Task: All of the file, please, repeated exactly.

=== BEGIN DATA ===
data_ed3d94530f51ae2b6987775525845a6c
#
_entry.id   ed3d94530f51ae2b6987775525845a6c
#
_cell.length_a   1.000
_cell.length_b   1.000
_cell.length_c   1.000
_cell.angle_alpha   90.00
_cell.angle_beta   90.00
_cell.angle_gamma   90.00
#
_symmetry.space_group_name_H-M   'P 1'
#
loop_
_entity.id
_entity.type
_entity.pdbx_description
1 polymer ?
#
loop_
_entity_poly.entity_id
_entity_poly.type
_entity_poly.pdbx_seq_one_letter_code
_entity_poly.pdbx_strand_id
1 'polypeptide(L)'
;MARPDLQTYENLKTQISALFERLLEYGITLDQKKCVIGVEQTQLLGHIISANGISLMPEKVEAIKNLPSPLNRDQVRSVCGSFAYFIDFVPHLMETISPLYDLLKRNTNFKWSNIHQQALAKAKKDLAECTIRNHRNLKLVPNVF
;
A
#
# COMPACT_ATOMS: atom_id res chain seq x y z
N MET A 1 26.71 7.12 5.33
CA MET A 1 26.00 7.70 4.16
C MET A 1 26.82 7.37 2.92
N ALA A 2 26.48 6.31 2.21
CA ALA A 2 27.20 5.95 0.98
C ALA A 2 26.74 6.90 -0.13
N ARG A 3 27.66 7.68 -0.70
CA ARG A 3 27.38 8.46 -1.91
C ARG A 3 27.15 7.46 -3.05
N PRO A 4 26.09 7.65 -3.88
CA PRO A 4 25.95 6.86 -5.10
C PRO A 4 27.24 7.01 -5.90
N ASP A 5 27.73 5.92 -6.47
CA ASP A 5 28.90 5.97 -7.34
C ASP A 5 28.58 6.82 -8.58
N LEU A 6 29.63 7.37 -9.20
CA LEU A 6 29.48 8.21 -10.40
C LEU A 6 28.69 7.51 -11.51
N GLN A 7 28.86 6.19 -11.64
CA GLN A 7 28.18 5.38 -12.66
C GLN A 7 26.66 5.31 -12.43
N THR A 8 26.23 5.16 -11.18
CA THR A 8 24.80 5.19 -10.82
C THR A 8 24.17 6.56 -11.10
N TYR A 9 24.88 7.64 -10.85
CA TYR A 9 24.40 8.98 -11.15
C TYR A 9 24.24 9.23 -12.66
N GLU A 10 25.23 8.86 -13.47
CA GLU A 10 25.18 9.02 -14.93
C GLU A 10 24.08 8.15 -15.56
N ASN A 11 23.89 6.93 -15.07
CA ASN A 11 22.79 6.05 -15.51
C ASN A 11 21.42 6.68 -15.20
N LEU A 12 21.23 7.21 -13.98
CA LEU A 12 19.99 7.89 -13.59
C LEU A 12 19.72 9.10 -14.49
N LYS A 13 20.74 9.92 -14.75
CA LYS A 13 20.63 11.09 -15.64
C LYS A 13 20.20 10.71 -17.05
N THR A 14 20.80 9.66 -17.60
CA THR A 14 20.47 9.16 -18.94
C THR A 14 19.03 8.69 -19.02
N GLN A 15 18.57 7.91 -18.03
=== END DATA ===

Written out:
data_ed3d94530f51ae2b6987775525845a6c
#
_entry.id   ed3d94530f51ae2b6987775525845a6c
#
_cell.length_a   1.000
_cell.length_b   1.000
_cell.length_c   1.000
_cell.angle_alpha   90.00
_cell.angle_beta   90.00
_cell.angle_gamma   90.00
#
_symmetry.space_group_name_H-M   'P 1'
#
loop_
_entity.id
_entity.type
_entity.pdbx_description
1 polymer ?
#
loop_
_entity_poly.entity_id
_entity_poly.type
_entity_poly.pdbx_seq_one_letter_code
_entity_poly.pdbx_strand_id
1 'polypeptide(L)'
;MARPDLQTYENLKTQISALFERLLEYGITLDQKKCVIGVEQTQLLGHIISANGISLMPEKVEAIKNLPSPLNRDQVRSVCGSFAYFIDFVPHLMETISPLYDLLKRNTNFKWSNIHQQALAKAKKDLAECTIRNHRNLKLVPNVF
;
A
#
# COMPACT_ATOMS: atom_id res chain seq x y z
N MET A 1 26.71 7.12 5.33
CA MET A 1 26.00 7.70 4.16
C MET A 1 26.82 7.37 2.92
N ALA A 2 26.48 6.31 2.21
CA ALA A 2 27.20 5.95 0.98
C ALA A 2 26.74 6.90 -0.13
N ARG A 3 27.66 7.68 -0.70
CA ARG A 3 27.38 8.46 -1.91
C ARG A 3 27.15 7.46 -3.05
N PRO A 4 26.09 7.65 -3.88
CA PRO A 4 25.95 6.86 -5.10
C PRO A 4 27.24 7.01 -5.90
N ASP A 5 27.73 5.92 -6.47
CA ASP A 5 28.90 5.97 -7.34
C ASP A 5 28.58 6.82 -8.58
N LEU A 6 29.63 7.37 -9.20
CA LEU A 6 29.48 8.21 -10.40
C LEU A 6 28.69 7.51 -11.51
N GLN A 7 28.86 6.19 -11.64
CA GLN A 7 28.18 5.38 -12.66
C GLN A 7 26.66 5.31 -12.43
N THR A 8 26.23 5.16 -11.18
CA THR A 8 24.80 5.19 -10.82
C THR A 8 24.17 6.56 -11.10
N TYR A 9 24.88 7.64 -10.85
CA TYR A 9 24.40 8.98 -11.15
C TYR A 9 24.24 9.23 -12.66
N GLU A 10 25.23 8.86 -13.47
CA GLU A 10 25.18 9.02 -14.93
C GLU A 10 24.08 8.15 -15.56
N ASN A 11 23.89 6.93 -15.07
CA ASN A 11 22.79 6.05 -15.51
C ASN A 11 21.42 6.68 -15.20
N LEU A 12 21.23 7.21 -13.98
CA LEU A 12 19.99 7.89 -13.59
C LEU A 12 19.72 9.10 -14.49
N LYS A 13 20.74 9.92 -14.75
CA LYS A 13 20.63 11.09 -15.64
C LYS A 13 20.20 10.71 -17.05
N THR A 14 20.80 9.66 -17.60
CA THR A 14 20.47 9.16 -18.94
C THR A 14 19.03 8.69 -19.02
N GLN A 15 18.57 7.91 -18.03